In that sense, while McConnell hardly explains the insurrection on the Capitol, it is unthinkable without him. The House GOP caucus, whose members are younger and more attuned to primary challenges from the right, embraced it more openly, while Ted Cruz and Josh Hawley were joined only by a ragtag few. State legislatures portend a still-wilder politics. But the Senate is the key to the entente that protected and nurtured the hard right. The strategy of obstruction welcomed in the bomb-throwers, while the coalition between Democrats and a wide swath of reasonable Republicans, so often urged by the same eminences who defend the filibuster, has been conspicuous by its absence. If the Senate’s florid defenders were right, that it were really a place where unlimited debate and old-fashioned courtesy served as democracy’s essential guardians, then the Trump era should have played out very differently.

As a second impeachment trial heads to the Senate, McConnell is playing cards close to the vest. He wants to win back the chamber, and now deems the Trumps expendable in that effort. The puffery about legacy to the contrary, McConnell understands that a decisive break with leading businesses and funders is bad news for his party. If the long-united Senate Republican caucus actually fractures and McConnell votes yes on conviction, then, certainly, credit where due. But in the chamber and in his party, the ship has long since sailed.

The galleys for Kill Switch arrived in September 2020, not exactly an age of innocence, but still a time when a working Democratic majority in the Senate seemed like a live possibility. Now, Democrats assume the majority with only fifty seats, thanks to the victories of Raphael Warnock and Jon Ossoff in Richard Russell’s Georgia. They will rely on the Vice President (who would rather be in the White House than the presiding officer’s chair) to break ties. Some version of a supermajority requirement in Rule 22 will likely endure. The pivotal member (though other moderates—Kyrsten Sinema of Arizona and Chris Coons of Delaware, for instance—are also capable of making trouble), Joe Manchin, represents a deep-red state. He is substantially the best possible senator who could possibly get elected from that state given its present alignment—but he is also an inconstant friend. If more conservative than the fiftieth senator in 2009, he is also more aware than plenty of members of that short-lived supermajority of just what game the other side plays. Manchin has made clear that he will not rip up Rule 22 entirely or clip the wings of the Supreme Court. But he will deal, which may mean further selective reform-by-ruling that limits the filibuster under certain circumstances or for particular classes of legislation. The Byrd rule can be changed, too. It’s a mistake to say that it is somehow any more or less sacrosanct than Rule 22. They’re all part of the accreted collection of rules, precedents, and norms that together shape the Senate’s work.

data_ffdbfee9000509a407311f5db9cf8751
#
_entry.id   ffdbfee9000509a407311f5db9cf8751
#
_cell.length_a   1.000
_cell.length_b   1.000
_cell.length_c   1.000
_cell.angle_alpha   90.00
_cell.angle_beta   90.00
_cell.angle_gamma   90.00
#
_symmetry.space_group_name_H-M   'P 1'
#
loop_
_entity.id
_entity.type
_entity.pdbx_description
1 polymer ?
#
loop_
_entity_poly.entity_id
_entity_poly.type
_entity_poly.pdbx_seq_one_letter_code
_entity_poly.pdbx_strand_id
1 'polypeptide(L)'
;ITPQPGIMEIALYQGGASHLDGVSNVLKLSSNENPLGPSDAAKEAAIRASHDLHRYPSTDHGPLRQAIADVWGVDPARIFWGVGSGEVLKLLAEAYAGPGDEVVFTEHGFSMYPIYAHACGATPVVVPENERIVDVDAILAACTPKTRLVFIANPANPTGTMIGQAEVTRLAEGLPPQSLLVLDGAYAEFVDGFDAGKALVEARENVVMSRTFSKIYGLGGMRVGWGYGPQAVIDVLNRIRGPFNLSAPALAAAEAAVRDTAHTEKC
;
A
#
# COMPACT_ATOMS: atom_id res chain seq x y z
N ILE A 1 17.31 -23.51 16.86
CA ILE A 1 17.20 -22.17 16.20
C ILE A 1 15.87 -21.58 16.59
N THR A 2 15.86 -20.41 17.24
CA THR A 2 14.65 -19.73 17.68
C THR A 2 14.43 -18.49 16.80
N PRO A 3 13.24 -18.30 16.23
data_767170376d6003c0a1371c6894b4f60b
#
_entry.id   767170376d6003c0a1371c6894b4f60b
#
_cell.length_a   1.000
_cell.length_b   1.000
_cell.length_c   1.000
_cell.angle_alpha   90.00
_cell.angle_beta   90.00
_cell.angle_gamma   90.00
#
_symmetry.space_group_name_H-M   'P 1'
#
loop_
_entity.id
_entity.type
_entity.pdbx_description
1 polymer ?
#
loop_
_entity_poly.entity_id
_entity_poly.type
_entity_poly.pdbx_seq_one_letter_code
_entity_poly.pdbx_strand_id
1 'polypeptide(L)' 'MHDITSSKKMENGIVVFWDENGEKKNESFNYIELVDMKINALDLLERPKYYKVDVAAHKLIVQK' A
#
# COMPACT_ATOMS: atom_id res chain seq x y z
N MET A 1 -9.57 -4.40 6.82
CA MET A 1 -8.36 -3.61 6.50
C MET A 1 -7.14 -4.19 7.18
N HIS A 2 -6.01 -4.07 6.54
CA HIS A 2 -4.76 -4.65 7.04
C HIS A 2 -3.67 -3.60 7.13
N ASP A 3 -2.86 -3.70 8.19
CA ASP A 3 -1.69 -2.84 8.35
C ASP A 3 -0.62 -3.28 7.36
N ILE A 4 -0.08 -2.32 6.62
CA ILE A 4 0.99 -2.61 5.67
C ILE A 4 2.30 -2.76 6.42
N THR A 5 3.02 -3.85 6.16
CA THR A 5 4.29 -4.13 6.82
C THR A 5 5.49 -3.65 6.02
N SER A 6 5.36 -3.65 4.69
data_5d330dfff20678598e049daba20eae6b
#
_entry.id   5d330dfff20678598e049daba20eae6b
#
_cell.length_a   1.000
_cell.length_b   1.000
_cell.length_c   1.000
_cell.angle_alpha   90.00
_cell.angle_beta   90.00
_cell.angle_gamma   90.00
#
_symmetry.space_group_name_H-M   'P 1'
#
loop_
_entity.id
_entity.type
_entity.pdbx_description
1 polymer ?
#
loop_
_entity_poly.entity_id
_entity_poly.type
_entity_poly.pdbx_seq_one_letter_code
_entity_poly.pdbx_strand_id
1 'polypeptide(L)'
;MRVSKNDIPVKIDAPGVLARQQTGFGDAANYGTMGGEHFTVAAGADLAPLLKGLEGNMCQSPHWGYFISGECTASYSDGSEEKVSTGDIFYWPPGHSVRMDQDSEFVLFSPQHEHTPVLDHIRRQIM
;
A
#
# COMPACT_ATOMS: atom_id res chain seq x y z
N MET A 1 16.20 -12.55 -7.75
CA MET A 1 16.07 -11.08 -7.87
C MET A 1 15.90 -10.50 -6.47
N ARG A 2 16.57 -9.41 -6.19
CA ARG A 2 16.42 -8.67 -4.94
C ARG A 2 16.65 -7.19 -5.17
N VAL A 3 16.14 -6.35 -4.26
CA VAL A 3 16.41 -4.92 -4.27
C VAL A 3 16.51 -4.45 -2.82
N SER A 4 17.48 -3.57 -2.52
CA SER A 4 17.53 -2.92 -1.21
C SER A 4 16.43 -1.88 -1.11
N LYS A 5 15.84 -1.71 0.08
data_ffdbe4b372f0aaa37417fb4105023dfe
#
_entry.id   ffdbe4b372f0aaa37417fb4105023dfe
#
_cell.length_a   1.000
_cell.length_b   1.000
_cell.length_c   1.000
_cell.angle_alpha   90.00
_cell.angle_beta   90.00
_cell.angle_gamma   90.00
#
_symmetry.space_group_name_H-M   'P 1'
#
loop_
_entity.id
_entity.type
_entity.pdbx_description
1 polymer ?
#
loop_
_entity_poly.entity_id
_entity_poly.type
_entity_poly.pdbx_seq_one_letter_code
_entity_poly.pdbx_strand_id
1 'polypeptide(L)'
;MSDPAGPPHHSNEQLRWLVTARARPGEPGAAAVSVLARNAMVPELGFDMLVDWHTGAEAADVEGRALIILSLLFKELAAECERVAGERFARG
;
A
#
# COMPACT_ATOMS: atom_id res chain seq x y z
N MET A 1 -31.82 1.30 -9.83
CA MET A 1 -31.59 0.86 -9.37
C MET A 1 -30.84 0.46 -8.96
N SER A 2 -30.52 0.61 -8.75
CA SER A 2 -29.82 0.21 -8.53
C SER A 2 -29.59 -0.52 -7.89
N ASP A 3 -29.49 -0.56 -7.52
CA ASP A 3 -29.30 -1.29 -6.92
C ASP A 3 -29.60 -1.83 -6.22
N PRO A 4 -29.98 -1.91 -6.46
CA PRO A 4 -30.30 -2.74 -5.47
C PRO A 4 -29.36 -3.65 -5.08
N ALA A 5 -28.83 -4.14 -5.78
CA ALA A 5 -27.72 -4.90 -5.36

Exactly what moment and maneuver might give the opportunity for reform-by-ruling is hard to predict. Having a feel for it is the essence of parliamentary leadership. The minimum wage is popular, so perhaps that will offer an opportunity. Again, process issues loom large in shaping the rules of the game, even if most voters aren’t paying attention. Given the history of Rule 22 as an instrument of Jim Crow, eliminating supermajority requirements for voting-rights bills would be a good start. That bill had better ensure against party bias in redistricting and admit some new states, which wouldn’t solve the problem—but would help.4 (The presence of the Senate, with its two members per state, also suggests the limits of various schemes for proportional representation in the House.) American democracy is in a parlous state, and the enormity of the task to rescue it can seem overwhelming. It goes far beyond the confines of institutional reform. Though an exceptionally strong recovery—aided, needless to say, by lenient fiscal policy—might allow for a reversal of historical trends, the pattern of midterm loss is real. Democrats should expect to lose both chambers in Congress. In 2009 and 2010, time seemed to be on our side. That illusion is gone. But from the Senate chamber, just as the cavalry of unified government peeks over the horizon, the conclusion is also disarmingly simple. The Democrats have two years. They may not get another chance for a while. Time to give it their best shot.

  1. See John R. Hibbing and Elizabeth Theiss-Morse, Stealth Democracy: Americans’ Beliefs About How Government Should Work

  2. See, for example, Richard A. Arenberg and Robert B. Dove, Defending the Filibuster: The Soul of the Senate

  3. I wrote about reconciliation in 2017. See https://nplusonemag.com/online-only/online-only/irregular-order/

  4. Statehood for the Virgin Islands was a plot point in an otherwise forgettable Christopher Buckley novel (The White House Mess).